How I'm preparing my twins for starting school

by Phil Edwards, parent and blogger

When my partner and I adopted twin boys almost three years ago, the thought of getting ready to pack them off to primary school was far from our minds. But after a whirlwind of toddler-related experiences, we suddenly find ourselves preparing for the big day when we will dress them in a uniform and send them on their way, five days a week, for somebody else to look after!

It sounds like bliss, but the honest truth is that I’m a bundle of emotions at the moment; there’s the fear of sending them off into someone else’s care; loss, because despite how much they can drive me up the wall, I’m going to really miss getting to hang out with them all day; anxiety that they’re not ready and that they are going to struggle; but, most of all, immense pride in how far they have come and how resilient they have been after a tricky start to life.

Pre-school anxieties

Having twins has been a blessing but at the same time a steep learning curve and a constant juggle of their individual needs. Initially, one of the boys was very nervous about meeting new people and going to new places, but was reaching milestones as expected. Over the last few years his confidence has grown beyond expectation and he couldn’t be more ready to start school.

His brother, however, couldn’t be more different. He was always a very outgoing and sociable toddler, eager to do things for himself but often found himself unable to do so due to his hypermobility, mild hearing impairment, or sometimes just his total lack of concentration.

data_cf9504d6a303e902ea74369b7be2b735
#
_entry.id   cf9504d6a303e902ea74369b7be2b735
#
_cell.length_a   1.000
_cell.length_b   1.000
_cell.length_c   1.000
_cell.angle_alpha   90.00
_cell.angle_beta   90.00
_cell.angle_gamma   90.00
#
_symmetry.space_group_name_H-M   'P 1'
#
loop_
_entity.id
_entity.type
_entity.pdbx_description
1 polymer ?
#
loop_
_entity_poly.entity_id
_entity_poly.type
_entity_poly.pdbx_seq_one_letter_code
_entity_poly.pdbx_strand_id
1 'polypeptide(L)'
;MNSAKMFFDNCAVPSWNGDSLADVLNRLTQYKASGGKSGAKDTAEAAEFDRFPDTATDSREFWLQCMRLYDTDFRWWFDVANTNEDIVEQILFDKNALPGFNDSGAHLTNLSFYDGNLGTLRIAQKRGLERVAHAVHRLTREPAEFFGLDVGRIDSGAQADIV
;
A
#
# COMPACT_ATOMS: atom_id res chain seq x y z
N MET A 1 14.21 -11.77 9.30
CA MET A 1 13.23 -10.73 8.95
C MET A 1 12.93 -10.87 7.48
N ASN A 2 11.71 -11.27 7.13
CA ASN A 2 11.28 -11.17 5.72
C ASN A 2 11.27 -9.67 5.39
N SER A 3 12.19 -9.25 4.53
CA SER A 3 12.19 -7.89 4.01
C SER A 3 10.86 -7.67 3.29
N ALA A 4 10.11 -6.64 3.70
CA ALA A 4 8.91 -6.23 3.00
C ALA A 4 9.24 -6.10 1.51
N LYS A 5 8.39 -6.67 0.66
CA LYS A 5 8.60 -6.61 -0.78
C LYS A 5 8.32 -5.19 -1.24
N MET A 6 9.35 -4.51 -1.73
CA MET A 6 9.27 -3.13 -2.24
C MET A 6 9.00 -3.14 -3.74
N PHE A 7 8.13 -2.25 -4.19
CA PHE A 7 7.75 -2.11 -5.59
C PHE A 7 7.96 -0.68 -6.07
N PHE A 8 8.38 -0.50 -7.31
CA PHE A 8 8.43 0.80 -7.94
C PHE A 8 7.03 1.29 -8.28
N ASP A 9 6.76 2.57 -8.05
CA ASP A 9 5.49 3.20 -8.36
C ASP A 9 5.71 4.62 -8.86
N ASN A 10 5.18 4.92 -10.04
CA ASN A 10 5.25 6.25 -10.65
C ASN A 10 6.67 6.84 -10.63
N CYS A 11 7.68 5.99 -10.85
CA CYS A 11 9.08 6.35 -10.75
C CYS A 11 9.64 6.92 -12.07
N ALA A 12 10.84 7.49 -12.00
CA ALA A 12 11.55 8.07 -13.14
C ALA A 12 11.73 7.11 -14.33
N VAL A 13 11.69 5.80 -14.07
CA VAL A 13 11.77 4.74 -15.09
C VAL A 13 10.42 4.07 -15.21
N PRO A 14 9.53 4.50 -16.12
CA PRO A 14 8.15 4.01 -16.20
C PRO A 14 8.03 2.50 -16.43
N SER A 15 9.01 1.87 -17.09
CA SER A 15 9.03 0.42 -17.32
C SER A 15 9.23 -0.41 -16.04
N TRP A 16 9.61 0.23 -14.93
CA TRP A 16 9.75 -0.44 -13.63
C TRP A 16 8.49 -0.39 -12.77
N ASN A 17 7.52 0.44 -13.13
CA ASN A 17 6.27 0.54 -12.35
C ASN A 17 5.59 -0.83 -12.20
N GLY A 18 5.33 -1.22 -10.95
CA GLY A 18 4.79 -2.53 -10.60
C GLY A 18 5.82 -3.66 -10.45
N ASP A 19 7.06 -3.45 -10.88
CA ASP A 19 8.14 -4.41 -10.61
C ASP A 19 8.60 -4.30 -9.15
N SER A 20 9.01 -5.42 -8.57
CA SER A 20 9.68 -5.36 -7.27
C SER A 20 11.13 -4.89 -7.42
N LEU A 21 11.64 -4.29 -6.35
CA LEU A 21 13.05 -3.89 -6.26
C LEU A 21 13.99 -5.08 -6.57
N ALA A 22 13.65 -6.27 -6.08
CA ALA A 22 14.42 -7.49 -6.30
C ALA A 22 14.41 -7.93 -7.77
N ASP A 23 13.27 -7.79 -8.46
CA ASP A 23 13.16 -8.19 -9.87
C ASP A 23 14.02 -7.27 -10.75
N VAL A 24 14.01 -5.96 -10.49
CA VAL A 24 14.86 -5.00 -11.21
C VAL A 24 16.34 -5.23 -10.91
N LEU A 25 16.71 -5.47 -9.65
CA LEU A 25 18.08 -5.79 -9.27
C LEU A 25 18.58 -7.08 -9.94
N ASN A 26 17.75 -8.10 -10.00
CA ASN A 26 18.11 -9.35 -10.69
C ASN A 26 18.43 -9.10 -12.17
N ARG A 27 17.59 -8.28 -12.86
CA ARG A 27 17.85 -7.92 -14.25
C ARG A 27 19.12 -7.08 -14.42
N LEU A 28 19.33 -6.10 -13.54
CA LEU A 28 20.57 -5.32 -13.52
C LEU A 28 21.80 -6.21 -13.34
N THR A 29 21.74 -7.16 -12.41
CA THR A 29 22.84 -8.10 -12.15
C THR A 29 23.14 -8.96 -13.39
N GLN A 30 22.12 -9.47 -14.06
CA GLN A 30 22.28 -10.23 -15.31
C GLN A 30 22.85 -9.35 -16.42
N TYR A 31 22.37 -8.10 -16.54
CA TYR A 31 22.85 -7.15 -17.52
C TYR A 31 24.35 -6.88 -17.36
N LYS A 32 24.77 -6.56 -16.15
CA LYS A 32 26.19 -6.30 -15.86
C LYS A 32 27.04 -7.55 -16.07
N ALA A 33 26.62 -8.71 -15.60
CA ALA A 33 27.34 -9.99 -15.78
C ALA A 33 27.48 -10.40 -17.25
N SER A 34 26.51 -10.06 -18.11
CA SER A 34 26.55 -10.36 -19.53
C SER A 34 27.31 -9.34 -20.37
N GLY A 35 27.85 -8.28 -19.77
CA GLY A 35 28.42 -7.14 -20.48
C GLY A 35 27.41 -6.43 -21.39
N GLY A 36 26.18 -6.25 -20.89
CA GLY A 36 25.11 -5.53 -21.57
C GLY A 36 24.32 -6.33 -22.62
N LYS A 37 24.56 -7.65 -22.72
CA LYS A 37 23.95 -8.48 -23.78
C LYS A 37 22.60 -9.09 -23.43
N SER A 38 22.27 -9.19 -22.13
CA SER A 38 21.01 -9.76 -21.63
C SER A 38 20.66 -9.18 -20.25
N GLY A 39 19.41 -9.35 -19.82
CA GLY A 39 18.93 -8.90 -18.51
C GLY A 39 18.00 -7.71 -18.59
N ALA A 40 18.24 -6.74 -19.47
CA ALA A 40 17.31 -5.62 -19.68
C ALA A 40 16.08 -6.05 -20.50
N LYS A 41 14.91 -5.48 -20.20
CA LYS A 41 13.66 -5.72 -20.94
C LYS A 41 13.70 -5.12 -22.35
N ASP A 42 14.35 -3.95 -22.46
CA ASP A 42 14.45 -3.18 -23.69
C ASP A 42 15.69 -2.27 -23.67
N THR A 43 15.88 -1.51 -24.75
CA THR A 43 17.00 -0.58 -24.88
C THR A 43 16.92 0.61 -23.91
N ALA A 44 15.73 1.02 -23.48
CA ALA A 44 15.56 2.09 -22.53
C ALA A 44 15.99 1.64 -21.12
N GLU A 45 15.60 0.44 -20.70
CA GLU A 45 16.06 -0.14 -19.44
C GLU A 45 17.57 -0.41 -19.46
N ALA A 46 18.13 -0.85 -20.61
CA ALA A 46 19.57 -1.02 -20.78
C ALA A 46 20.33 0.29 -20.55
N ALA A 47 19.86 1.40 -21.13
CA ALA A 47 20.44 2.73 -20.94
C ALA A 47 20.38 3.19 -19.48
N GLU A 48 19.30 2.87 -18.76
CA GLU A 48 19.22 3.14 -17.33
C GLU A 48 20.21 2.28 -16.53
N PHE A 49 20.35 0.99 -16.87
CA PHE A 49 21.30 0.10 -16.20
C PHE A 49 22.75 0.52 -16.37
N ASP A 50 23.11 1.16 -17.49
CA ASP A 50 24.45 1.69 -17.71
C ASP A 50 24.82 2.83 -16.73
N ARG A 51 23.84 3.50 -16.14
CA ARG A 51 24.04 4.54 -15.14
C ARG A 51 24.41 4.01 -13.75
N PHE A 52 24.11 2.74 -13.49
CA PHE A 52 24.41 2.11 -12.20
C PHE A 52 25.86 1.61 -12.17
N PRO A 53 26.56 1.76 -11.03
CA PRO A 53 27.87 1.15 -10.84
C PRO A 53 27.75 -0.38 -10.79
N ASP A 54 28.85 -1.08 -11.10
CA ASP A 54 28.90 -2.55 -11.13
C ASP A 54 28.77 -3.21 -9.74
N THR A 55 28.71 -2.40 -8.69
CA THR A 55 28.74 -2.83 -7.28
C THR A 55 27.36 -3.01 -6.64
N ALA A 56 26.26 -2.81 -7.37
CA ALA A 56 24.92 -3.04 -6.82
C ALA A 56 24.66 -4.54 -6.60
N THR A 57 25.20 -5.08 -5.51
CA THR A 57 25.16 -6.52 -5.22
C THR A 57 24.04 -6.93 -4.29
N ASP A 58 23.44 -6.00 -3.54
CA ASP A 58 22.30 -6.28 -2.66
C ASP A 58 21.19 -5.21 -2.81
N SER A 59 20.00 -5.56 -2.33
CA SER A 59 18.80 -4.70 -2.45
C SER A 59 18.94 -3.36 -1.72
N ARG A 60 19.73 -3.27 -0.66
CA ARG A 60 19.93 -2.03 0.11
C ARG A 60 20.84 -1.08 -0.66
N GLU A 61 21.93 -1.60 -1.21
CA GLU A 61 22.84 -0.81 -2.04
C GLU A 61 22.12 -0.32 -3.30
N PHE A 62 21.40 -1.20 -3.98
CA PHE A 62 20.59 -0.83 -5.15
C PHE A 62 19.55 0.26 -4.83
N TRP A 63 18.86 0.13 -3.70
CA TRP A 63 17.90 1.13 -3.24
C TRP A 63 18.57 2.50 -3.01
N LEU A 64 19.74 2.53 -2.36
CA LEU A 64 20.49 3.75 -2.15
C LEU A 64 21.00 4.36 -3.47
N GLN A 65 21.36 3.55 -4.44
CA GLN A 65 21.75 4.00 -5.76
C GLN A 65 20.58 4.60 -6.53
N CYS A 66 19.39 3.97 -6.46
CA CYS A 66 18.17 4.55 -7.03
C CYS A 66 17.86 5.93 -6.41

It has been over the last year that his additional needs have become more apparent, with his language and concentration starting to set him apart from other children his own age - including his brother. Through recent discussions with the SENDco in the preschool and with his paediatrician, we believe he is around 12-18 months behind where they would expect him to be.

My partner and I already had concerns about the fact that they are adopted and amongst the youngest in their school year, and how this could impact their start to school. So these additional needs are obviously causing some anxiety, particularly when you read about how adopted children generally underachieve academically compared to their non-adopted peers.